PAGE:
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Multi‐ or Single‐Word Units? The Role of Collocation Use in Comprehensible and Contextually Appropriate Second Language Speech

Saito, K; (2020) Multi‐ or Single‐Word Units? The Role of Collocation Use in Comprehensible and Contextually Appropriate Second Language Speech. Language Learning , 70 (2) pp. 548-588. 10.1111/lang.12387. Green open access

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Abstract

The current study examined the degree to which collocation use (i.e., meaningful co‐occurrences of multiple words) is related to first language (L1) raters’ intuitive judgments of second language (L2) speech. Speech samples from a picture description task performed by 85 Japanese learners of English with varied L2 proficiency profiles were transcribed for 10 L1 raters to access for global comprehensibility (the extent to which speech can be easily understood) and lexical appropriateness (the extent to which words are used adequately and naturally in context). The samples were then submitted to a range of lexical measures tapping into the collocation (frequency, association), depth (abstractness), and breadth aspects (frequency, range) of L2 vocabulary use. Results of the statistical analyses showed that the raters’ comprehensibility and lexical appropriateness scores were strongly determined by the L2 speakers’ use of low‐frequency combinations containing infrequent, abstract, and complex words (i.e., mutual information).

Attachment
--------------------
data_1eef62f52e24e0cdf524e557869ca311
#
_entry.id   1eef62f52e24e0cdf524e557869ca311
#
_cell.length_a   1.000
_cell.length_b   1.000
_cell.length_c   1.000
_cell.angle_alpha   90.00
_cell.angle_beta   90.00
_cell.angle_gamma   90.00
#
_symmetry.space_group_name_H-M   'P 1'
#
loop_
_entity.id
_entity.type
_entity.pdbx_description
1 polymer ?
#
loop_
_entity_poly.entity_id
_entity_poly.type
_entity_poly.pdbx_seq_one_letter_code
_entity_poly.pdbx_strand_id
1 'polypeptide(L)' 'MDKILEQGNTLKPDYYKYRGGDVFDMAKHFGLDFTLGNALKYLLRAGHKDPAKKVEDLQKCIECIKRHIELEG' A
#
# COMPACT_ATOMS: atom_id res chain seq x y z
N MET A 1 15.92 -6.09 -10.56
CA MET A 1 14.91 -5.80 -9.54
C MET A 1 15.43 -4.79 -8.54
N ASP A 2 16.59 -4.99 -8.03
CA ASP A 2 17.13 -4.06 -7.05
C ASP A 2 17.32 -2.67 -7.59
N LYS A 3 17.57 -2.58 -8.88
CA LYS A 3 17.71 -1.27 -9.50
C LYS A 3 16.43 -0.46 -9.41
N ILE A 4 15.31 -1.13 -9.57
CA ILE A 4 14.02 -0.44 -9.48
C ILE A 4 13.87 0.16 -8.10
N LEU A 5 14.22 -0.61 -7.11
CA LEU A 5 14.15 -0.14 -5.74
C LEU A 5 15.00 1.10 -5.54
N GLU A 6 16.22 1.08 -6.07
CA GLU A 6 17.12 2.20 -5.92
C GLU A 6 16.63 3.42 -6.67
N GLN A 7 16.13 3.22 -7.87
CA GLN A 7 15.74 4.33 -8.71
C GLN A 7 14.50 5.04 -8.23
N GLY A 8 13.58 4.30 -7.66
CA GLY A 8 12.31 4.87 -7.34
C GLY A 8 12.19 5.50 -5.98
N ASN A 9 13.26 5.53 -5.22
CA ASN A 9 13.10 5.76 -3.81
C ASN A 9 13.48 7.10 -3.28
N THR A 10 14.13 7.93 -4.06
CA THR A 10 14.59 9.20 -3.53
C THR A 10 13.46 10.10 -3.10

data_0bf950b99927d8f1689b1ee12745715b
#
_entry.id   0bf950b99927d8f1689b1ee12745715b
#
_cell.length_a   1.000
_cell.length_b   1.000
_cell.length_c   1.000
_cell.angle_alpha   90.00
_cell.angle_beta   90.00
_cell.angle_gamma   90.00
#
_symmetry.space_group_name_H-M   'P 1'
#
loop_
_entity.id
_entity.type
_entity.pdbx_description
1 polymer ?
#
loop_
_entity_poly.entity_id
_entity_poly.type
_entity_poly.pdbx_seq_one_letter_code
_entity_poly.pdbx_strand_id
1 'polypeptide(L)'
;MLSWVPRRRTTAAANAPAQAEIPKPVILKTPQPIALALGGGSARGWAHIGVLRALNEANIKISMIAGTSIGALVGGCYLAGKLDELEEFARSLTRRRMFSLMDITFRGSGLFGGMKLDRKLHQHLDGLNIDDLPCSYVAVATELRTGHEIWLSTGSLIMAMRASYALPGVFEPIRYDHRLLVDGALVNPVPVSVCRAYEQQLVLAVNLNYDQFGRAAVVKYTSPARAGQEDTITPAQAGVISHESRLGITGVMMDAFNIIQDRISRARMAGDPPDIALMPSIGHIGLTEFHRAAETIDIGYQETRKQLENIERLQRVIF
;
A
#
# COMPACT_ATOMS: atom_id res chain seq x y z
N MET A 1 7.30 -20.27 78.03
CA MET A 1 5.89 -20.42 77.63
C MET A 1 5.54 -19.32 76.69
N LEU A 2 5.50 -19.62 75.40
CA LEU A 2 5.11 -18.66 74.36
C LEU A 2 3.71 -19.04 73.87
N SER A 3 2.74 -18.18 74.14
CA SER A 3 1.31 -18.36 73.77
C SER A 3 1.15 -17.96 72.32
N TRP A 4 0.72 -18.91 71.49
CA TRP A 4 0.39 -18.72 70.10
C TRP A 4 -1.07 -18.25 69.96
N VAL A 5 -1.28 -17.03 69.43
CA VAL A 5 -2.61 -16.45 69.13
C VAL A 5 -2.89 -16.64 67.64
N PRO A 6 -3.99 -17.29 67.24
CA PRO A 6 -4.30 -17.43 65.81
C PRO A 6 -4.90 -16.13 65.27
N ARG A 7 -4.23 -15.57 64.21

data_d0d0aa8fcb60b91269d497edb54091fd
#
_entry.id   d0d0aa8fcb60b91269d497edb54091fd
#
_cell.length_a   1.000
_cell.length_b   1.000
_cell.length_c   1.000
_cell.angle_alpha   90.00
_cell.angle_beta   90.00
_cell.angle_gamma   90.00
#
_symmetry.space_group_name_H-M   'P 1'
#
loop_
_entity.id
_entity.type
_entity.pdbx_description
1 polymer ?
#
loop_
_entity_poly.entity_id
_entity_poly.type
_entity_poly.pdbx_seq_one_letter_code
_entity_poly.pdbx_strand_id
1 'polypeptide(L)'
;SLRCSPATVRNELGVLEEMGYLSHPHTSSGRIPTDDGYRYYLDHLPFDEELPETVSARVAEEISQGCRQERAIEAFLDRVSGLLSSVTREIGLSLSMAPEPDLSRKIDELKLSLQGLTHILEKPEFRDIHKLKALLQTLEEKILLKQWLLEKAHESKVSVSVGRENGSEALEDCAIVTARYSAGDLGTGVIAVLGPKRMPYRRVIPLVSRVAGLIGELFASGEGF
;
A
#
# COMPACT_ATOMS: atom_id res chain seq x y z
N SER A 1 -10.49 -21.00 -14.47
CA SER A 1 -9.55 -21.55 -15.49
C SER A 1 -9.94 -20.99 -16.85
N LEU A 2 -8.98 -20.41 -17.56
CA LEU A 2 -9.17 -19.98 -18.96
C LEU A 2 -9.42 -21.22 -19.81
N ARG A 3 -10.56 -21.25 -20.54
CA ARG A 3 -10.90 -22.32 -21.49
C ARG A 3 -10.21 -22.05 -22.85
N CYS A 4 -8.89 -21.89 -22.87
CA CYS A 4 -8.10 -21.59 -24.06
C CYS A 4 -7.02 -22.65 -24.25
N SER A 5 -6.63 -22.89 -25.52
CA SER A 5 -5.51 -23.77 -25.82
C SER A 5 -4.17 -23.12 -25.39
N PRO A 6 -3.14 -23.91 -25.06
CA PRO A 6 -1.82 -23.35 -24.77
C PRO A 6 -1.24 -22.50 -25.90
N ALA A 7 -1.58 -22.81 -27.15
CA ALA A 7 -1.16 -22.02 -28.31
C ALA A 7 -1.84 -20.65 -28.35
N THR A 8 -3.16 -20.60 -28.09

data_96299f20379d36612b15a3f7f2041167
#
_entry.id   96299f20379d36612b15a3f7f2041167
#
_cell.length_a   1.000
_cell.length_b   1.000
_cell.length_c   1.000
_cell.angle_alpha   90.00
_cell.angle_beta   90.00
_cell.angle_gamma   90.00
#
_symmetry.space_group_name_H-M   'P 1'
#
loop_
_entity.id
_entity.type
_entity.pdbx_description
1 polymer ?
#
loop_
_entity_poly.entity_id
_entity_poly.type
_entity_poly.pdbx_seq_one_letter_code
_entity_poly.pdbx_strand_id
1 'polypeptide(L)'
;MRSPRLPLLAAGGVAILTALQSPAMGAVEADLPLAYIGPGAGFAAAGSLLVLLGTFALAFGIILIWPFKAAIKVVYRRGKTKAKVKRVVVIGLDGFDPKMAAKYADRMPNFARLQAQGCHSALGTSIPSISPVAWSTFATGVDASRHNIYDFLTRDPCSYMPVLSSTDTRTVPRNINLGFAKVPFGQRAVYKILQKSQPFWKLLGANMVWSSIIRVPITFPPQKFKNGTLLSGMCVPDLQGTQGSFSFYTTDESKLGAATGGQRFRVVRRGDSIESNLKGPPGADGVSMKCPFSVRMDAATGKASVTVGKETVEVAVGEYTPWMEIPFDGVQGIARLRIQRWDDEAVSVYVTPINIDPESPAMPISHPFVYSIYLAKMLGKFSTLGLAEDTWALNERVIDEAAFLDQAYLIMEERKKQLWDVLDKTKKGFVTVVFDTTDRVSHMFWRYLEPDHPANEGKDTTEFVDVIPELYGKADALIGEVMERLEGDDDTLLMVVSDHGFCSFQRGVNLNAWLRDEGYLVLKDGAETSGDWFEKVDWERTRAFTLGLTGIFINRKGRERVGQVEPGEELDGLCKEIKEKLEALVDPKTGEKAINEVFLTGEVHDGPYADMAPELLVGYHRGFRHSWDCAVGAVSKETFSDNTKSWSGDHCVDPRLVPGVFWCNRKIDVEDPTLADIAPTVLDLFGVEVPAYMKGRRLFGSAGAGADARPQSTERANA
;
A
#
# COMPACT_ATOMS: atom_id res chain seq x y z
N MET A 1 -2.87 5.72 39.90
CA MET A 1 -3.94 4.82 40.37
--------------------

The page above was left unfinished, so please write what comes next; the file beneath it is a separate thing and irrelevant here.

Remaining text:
Type: Article
Title: Multi‐ or Single‐Word Units? The Role of Collocation Use in Comprehensible and Contextually Appropriate Second Language Speech
Open access status: An open access version is available from UCL Discovery
DOI: 10.1111/lang.12387
Publisher version: https://doi.org/10.1111/lang.12387
Language: English
Additional information: This version is the author accepted manuscript. For information on re-use, please refer to the publisher’s terms and conditions.
Keywords: Second language speech, collocation, oral proficiency, comprehensibility, vocabulary use
UCL classification: UCL
UCL > Provost and Vice Provost Offices > School of Education
UCL > Provost and Vice Provost Offices > School of Education > UCL Institute of Education
UCL > Provost and Vice Provost Offices > School of Education > UCL Institute of Education > IOE - Culture, Communication and Media
URI: https://discovery.ucl.ac.uk/id/eprint/10083748
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